The Transformation of the World: A Global History of the Nineteenth Century, Princeton: Princeton University Press, 2015. xxii + 1192 pp.
Jürgen Osterhammel’s celebrated global history of the nineteenth century, available in Patrick Camiller’s excellent translation, is an ambitious attempt to chronicle all the ways in which the nineteenth century changed the world. “Transformations” might have been a more appropriate title, given the detailed treatment of a mind-boggling array of unrelated changes. Along the way, Osterhammel considers the global synchronization of time and space, the proliferation of “communication networks” of science and religion, the spread of new technologies of travel and preservation, the institutionalization of new academic disciplines, the “metamorphosis of empires,” and many different revolutions, “from Philadelphia via Nanjing to Saint Petersburg.” He writes that “more than in any other era, politics in the nineteenth century was revolutionary politics” (514). To the extent that there is an overarching direction to these transformations, this book is about global integration and elaborates the ways in which the nineteenth century fused the world into an interconnected whole. Osterhammel also considers ways in which the growing frequency of contacts among diverse places provoked new conflicts, none more widespread and violent perhaps than the First World War.
There are no clear or consistent beginning or ending dates for Osterhammel’s nineteenth century. In some parts of his book the nineteenth century begins with the Congress of Vienna in 1815 and endures until the Great Depression of the 1930s. In others, it lies firmly wedged between the end of the Seven Years War in 1763 and the outbreak of the “Great War” in 1914. Osterhammel is more interested in defining the century from within than in demarcating its outer limits, drawn equally to what is foreign and familiar at its heart: “Sometimes the century is remote from us, sometimes it is very close; often as the prehistory of the present, but on occasion as deeply buried as Atlantis” (xviii). Ultimately, the book is as much about understanding the nineteenth century on its own terms as it is about explaining our debt to it.
Many reviewers have joined in Jonathan Sperber’s awestruck celebration of Osterhammel’s vision. Even the most critical, Samuel Moyn, has called the book “staggeringly impressive.” The problem for Moyn is that it does not in fact amount to a new or revitalized narrative of the nineteenth century. There are “few surprises,” women are all but absent, and the whole is less than the sum of its parts: “Rather than a unified story, Osterhammel has offered up a series of thematic exercises.” These are important criticisms, but the last one, at least, is anticipated in the insightful introduction, where Osterhammel self-consciously distinguishes his approach from that of other historians who have reduced the nineteenth century to a single story.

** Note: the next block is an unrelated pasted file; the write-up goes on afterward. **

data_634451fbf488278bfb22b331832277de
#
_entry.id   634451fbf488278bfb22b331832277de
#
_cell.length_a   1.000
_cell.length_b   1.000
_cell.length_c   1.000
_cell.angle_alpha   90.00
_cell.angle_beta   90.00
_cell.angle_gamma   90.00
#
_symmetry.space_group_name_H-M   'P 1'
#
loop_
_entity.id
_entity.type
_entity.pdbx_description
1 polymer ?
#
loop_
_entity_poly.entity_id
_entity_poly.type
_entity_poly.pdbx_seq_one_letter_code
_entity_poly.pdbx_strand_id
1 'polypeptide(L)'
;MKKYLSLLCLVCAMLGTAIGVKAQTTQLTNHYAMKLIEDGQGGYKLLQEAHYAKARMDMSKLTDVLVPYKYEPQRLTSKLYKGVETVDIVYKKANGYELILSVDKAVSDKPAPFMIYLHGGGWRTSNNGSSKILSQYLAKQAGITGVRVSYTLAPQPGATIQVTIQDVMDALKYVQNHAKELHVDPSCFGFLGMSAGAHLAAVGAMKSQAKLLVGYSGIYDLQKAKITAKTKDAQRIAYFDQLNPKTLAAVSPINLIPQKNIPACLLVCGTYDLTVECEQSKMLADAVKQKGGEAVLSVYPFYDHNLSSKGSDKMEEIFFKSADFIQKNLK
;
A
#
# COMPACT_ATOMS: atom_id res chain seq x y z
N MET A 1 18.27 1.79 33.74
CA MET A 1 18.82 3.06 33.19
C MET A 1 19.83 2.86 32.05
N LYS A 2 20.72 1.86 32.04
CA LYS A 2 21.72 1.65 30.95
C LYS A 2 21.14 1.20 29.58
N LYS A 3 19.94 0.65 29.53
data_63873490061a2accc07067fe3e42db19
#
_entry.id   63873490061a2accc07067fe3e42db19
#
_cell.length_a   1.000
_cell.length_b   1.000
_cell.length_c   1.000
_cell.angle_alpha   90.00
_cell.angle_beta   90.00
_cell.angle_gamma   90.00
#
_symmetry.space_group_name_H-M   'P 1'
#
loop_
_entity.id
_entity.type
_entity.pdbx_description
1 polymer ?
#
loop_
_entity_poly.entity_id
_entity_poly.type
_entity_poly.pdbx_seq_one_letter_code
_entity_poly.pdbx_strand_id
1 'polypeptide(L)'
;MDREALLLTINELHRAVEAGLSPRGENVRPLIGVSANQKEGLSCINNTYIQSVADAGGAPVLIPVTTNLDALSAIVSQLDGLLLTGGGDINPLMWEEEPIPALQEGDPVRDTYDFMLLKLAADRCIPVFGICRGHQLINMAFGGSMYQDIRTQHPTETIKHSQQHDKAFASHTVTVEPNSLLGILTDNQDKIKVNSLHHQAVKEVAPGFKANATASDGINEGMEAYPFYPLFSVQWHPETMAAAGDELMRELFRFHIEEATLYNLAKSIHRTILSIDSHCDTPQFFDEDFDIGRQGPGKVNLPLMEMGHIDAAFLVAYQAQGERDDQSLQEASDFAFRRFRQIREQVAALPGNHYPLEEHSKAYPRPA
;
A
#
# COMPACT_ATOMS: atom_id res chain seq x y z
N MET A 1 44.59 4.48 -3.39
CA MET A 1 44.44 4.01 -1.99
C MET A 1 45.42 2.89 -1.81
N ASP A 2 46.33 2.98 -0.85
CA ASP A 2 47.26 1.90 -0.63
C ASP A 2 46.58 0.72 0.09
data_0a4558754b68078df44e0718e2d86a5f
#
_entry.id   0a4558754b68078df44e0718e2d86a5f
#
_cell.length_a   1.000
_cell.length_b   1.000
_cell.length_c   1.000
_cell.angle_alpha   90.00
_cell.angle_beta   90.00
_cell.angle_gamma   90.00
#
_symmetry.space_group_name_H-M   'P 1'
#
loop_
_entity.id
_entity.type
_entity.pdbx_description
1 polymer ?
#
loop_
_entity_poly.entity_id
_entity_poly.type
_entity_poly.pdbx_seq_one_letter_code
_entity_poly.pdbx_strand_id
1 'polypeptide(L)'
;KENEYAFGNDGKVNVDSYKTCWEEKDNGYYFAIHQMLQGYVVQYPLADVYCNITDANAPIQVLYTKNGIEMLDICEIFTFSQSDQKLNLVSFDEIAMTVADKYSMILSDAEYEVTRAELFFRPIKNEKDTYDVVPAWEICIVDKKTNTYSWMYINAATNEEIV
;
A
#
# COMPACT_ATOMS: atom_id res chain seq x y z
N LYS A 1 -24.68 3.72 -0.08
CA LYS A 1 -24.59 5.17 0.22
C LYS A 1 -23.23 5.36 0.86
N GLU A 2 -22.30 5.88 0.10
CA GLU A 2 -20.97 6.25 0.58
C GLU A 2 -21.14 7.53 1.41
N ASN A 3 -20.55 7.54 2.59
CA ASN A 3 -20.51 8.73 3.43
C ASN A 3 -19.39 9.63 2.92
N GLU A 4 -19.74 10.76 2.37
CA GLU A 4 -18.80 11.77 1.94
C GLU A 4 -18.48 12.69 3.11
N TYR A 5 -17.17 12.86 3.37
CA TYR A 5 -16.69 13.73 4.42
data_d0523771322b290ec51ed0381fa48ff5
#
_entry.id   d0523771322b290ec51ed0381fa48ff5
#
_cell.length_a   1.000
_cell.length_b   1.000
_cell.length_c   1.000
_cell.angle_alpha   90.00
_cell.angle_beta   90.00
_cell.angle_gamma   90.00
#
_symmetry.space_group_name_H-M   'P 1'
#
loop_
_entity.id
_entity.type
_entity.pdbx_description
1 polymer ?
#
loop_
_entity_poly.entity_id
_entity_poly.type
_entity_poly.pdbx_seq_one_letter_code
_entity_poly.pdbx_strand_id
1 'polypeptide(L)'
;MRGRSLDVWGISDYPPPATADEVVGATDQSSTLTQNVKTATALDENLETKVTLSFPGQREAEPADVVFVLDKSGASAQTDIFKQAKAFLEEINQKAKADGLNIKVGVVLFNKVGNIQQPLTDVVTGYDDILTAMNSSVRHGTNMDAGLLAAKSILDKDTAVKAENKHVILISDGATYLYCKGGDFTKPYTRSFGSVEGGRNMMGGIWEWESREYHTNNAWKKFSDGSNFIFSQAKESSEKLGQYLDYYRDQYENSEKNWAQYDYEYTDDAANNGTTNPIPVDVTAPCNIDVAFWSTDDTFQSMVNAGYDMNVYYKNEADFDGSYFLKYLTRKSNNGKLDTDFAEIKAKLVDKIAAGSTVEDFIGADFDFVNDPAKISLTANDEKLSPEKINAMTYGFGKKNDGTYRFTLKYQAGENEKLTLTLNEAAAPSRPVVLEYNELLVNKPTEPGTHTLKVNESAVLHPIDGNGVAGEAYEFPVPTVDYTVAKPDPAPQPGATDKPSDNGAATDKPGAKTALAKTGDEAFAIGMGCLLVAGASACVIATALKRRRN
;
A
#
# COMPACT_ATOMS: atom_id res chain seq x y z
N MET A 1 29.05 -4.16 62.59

Written more in the tradition of Burckhardt and Braudel than Marx and Hobsbawm, the book is an exercise in seeing rather than storytelling. It is divided into three parts: “Approaches,” “Panoramas,” and “Themes.” Each offers its own way of looking at the nineteenth century. “Approaches” explores the way the nineteenth century saw itself through institutions of memory and the measurement of space and time: journalism, museums, calendars, and maps. “Panoramas” describes eight different “spheres of reality”: mobilities, living standards, cities, frontiers, imperial systems, international orders, revolutions, and the state. “Themes” takes a more analytical approach to the role of various forces, starting with industrialization, in shaping the century. These ways of looking do not fit together comfortably. Often the reader is caught in a tangle of disparate categories. Nonetheless, Osterhammel’s visual orientation has a lot to offer, showing how much more there was to the dynamics of nineteenth-century life than empire and industry (Hobsbawm’s key categories). Take, for example, the successive chapters on cities and frontiers. Osterhammel illuminates the one by its relationship to the other: “people flow into the city and to the frontier; they are two great magnets for nineteenth century migration” (322). They are opposites and yet perform similar functions. Here as elsewhere, Osterhammel seems caught between seeking an identity for the nineteenth century and offering a snapshot of a transitional moment between past and present.
A German historian of China, Osterhammel is highly self-aware and self-critical, sensitive to the limitations of any single perspective on the past. Often this leaves him spinning in vain pur2suit of a better vantage point. In conclusion, he observes that “the panoramic view from a summit is an impressive experience.” But then, citing the German medievalist Arno Borst, he asks ruefully, “How long can a historian remain on a summit?” (902). Instead of a triumphant vista, Osterhammel offers a tentative enumeration of five technically worded “angles of vision” on the century, including such forgettable mouthfuls as “asymmetrical efficiency growth” and “asymmetrical reference density.” Still, what Moyn identified as Osterhammel’s greatest weakness might in fact be his greatest strength: a multiplicity of possible viewpoints, full of rich interpretations and unexpected juxtapositions, like the pairing of Goethe’s Faust and Melville’s Moby-Dick to introduce the nineteenth century’s unprecedented fascination with the conquest of the land and the sea.